- Play the game: “I'm giving away all my secrets, but I sometimes pull out my calculator, punch a few buttons, look up and say: ‘It doesn't work at €900; can you do it for €750? They realize I am a dealer and must have the lowest possible price.”
- Thinking time: “You don't have to complete the sale on the spot; get a mobile phone number and call the dealer the next day to negotiate. If they haven't had a big weekend they are more willing to give a good discount.”
- For serious buyers: “Contact a shipper, such as Hedley's Humpers beforehand and they can give you tickets to mark antiques and pick them up the next day for shipment home. This also allows you to negotiate the next day via the dealer's mobile number; you simply call Hedley's afterwards and arrange for them to pick up the item.”
History of the Flea Market
The history of the flea market dates back over two centuries, when rag and bone men scoured through the garbage of Paris at night to find valuable junk to sell on. They were called 'crocheteurs' or pickers. The romantic term was 'pêcheurs de lune' or ‘fishermen for the moon’. Many set up their temporary stalls within the Paris walls in sleazy neighborhoods, but because these districts were full of pickpockets and thieves, they were chased out of the city walls to Clignancourt, Montreuil, Vanves, etc. The largest of these flea markets is the one at Clignancourt, but the other two continue to this day.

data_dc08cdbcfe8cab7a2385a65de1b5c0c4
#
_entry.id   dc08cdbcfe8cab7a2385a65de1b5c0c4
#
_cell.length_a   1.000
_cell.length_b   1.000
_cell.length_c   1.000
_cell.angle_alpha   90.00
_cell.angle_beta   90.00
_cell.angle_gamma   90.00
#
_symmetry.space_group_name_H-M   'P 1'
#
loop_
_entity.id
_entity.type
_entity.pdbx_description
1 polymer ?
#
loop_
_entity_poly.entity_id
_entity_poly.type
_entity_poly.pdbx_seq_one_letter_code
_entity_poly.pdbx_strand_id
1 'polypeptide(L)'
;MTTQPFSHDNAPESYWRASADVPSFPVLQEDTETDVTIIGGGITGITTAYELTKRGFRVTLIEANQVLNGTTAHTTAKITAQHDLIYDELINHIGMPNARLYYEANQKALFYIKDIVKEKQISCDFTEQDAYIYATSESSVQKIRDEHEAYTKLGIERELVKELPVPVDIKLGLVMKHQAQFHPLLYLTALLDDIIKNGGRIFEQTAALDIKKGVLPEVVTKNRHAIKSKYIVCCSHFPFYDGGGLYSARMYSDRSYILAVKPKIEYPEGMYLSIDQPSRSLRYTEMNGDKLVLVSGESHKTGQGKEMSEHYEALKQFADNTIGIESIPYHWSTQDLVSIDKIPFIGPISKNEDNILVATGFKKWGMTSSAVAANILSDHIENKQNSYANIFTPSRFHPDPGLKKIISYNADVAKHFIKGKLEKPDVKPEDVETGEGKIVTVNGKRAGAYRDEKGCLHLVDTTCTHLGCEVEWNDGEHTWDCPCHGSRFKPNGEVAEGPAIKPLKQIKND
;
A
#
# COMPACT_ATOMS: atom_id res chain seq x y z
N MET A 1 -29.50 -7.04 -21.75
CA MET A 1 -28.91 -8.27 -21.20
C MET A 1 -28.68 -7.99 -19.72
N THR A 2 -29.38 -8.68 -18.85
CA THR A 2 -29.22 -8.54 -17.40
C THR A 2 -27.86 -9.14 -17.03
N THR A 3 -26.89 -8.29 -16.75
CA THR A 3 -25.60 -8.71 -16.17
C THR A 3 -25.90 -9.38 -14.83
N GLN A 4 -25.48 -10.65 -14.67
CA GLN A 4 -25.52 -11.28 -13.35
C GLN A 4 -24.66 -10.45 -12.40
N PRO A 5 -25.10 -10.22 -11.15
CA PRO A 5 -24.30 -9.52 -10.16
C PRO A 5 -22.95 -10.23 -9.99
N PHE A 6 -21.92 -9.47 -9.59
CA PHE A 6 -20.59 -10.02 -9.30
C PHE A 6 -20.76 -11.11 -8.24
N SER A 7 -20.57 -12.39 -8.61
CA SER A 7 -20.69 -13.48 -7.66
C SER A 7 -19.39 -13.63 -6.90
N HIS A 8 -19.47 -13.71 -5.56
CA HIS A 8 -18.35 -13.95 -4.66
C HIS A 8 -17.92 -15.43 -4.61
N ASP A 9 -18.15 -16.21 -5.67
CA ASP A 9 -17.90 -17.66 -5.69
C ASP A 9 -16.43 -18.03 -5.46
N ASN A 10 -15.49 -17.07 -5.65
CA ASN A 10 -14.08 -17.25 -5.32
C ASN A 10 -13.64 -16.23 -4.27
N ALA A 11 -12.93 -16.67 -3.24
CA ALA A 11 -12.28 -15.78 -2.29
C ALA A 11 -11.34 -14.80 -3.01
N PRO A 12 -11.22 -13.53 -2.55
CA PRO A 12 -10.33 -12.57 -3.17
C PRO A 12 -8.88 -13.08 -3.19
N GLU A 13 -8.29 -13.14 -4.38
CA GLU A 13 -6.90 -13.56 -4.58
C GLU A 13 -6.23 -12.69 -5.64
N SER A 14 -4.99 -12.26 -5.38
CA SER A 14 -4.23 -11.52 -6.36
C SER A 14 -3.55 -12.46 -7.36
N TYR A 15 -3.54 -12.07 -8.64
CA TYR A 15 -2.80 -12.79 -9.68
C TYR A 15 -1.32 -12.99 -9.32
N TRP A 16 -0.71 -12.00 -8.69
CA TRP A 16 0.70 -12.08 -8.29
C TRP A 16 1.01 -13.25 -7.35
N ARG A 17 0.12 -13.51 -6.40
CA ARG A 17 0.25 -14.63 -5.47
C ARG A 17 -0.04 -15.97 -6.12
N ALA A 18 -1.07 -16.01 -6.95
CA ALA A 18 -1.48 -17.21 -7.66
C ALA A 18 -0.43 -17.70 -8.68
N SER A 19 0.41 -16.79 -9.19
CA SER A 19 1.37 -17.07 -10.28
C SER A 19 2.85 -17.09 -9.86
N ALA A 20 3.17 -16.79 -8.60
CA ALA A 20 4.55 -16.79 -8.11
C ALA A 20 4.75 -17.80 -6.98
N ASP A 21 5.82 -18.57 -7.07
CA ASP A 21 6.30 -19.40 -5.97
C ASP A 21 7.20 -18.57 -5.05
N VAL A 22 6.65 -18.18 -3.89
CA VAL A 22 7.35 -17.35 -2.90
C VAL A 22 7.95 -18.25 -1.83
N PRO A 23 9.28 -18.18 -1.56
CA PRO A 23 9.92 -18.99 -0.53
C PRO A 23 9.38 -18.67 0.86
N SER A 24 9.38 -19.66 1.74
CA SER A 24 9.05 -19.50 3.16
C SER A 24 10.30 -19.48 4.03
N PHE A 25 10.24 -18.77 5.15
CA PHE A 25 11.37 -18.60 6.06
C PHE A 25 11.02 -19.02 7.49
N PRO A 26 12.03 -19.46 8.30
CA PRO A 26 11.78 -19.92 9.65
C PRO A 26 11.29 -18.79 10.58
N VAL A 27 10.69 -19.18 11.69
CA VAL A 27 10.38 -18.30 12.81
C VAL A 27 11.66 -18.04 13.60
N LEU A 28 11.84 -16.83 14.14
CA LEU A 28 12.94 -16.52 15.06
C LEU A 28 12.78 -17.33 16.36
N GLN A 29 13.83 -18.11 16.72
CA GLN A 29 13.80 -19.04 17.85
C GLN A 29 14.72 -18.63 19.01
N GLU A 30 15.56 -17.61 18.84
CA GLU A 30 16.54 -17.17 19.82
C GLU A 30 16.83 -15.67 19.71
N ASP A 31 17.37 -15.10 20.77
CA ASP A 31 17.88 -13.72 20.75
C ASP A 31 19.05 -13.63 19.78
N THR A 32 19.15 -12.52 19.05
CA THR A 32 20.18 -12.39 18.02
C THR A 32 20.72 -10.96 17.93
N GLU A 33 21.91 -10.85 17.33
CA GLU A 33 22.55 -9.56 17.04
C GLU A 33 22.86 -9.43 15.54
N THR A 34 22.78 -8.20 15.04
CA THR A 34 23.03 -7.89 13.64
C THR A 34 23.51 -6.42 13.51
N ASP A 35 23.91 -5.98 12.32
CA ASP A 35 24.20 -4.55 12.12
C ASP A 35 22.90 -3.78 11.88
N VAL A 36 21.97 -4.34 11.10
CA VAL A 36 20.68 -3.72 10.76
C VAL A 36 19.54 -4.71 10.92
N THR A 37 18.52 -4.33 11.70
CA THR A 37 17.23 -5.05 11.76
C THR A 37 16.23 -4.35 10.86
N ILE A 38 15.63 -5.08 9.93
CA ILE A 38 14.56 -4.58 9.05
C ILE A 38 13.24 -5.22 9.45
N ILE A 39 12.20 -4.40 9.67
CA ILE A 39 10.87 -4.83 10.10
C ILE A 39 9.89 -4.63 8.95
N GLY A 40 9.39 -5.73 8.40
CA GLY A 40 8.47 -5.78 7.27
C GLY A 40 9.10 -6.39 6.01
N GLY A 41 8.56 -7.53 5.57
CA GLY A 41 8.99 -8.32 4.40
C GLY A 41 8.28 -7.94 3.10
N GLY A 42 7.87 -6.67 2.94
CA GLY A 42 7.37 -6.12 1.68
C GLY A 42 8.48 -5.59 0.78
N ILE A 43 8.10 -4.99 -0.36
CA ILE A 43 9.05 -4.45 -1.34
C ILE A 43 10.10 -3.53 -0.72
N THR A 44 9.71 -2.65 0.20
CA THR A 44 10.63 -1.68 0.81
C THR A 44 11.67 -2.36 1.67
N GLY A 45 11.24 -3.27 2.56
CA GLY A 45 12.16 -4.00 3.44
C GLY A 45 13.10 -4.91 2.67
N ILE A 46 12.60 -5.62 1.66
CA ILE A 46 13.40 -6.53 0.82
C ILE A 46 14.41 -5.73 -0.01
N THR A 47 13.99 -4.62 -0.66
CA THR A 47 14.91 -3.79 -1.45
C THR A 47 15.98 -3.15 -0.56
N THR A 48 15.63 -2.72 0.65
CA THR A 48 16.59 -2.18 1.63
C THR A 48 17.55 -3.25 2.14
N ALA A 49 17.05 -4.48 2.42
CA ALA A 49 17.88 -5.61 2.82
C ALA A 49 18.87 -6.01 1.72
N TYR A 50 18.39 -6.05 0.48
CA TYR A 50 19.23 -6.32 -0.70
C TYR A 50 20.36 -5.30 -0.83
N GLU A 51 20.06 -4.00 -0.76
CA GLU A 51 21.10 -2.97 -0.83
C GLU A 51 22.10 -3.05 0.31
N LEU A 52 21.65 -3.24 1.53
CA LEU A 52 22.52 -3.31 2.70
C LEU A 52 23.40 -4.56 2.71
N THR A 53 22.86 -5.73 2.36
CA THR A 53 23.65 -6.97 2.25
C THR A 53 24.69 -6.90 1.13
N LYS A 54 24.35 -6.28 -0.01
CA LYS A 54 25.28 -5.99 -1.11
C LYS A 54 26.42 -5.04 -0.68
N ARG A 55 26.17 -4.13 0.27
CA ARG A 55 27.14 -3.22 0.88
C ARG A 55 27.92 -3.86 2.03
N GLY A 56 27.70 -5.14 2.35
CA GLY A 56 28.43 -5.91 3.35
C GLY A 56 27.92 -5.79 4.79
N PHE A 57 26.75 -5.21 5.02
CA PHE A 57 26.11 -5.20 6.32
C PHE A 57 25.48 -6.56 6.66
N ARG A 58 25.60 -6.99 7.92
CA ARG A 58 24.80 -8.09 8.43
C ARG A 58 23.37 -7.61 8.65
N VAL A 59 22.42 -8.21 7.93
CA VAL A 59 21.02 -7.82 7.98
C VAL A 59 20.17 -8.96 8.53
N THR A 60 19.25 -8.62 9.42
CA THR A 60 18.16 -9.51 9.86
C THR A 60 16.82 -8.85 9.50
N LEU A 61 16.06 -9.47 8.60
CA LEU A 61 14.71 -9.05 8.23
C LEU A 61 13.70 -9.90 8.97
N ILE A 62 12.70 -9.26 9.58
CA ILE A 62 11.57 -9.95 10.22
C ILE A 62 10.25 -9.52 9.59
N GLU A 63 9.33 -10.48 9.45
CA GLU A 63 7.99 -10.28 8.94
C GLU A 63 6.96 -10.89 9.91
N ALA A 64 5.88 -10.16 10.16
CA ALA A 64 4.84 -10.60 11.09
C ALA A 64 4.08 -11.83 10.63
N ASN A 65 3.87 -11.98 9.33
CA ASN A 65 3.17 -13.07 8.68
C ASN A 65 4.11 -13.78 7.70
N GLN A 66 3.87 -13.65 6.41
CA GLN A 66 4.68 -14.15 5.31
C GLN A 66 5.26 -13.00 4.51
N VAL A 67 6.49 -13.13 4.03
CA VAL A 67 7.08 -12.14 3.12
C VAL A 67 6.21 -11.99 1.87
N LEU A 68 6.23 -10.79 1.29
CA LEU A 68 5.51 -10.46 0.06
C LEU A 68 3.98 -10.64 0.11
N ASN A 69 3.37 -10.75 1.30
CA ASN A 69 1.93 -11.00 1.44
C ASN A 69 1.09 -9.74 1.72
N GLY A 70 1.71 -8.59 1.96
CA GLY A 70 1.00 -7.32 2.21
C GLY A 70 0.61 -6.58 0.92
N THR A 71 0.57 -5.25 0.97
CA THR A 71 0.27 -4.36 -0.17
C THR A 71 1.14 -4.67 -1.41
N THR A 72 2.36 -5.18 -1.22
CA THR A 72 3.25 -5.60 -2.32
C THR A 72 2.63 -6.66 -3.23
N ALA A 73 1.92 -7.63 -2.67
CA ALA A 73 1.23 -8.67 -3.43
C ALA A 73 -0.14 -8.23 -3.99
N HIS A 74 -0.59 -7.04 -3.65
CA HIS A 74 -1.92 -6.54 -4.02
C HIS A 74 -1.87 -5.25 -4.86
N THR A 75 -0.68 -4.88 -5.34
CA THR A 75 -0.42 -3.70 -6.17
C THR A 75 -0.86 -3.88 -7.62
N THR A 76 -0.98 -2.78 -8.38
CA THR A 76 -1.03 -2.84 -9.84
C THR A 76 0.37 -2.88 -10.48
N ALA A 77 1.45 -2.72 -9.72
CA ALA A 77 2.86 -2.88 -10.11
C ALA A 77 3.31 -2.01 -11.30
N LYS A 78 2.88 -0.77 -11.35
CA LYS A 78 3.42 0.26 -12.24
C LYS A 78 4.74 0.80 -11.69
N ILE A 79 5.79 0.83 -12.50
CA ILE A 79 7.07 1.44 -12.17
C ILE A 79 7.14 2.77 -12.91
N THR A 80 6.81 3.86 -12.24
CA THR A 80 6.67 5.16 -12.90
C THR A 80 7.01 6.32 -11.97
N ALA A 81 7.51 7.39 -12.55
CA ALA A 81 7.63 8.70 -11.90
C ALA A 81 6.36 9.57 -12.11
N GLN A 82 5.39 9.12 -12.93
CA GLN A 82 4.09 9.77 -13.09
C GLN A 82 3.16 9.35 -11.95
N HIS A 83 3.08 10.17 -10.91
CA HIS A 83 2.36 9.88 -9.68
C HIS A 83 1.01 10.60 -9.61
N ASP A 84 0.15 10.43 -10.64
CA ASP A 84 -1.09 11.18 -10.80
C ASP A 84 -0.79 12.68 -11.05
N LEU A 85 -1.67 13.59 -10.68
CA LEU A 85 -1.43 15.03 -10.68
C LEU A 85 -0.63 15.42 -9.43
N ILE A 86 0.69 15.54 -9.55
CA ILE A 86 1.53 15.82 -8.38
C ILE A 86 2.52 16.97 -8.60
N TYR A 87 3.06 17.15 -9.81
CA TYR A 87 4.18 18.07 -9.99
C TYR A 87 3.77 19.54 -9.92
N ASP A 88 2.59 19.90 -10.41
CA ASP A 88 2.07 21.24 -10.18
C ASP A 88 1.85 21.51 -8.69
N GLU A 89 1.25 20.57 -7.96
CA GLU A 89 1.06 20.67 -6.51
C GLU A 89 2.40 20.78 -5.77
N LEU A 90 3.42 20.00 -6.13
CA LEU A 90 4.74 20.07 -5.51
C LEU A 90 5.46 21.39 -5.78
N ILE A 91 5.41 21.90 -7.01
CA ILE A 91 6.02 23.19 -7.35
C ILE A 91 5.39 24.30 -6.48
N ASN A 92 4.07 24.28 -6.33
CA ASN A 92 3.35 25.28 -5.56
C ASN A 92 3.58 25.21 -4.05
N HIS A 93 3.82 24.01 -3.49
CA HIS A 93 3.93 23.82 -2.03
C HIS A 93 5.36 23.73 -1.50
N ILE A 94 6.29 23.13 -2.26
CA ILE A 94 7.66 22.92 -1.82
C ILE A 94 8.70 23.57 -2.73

The rag and bone men gathered outside the walls of Paris at the Porte de Clignancourt and set up temporary stalls where they hawked their wares. Eventually, they formed groups of stalls to attract more customers. The more enterprising traders began to 'trade up' in terms of goods and eventually it became popular for Parisian collectors and antique dealers to shop there for bargains.
In 1885, authorities in the town of Saint Ouen made a significant move to pave the streets and clean up the area, marking the official starting year of Les Puces. Several areas were designated as official market areas and a fee had to be paid to set up a stall there.
The markets grew until Monsieur Romain Vernaison transformed the acres he owned into a series of covered huts; et voilà, Marché Vernaison was born. An Albanian named Malik (rumored to be a Royal Prince) subsequently bought a restaurant on Rue Jules Vallès and transformed the building into 100 stalls, forming the Malik market.
The Marché du Biron was formed in 1925, with two long rows of stalls and is known as one of the more expensive markets.
For more French history for the Francophiles out there, check out ‘21 Fun Historical Facts about Paris’ on our Blog here.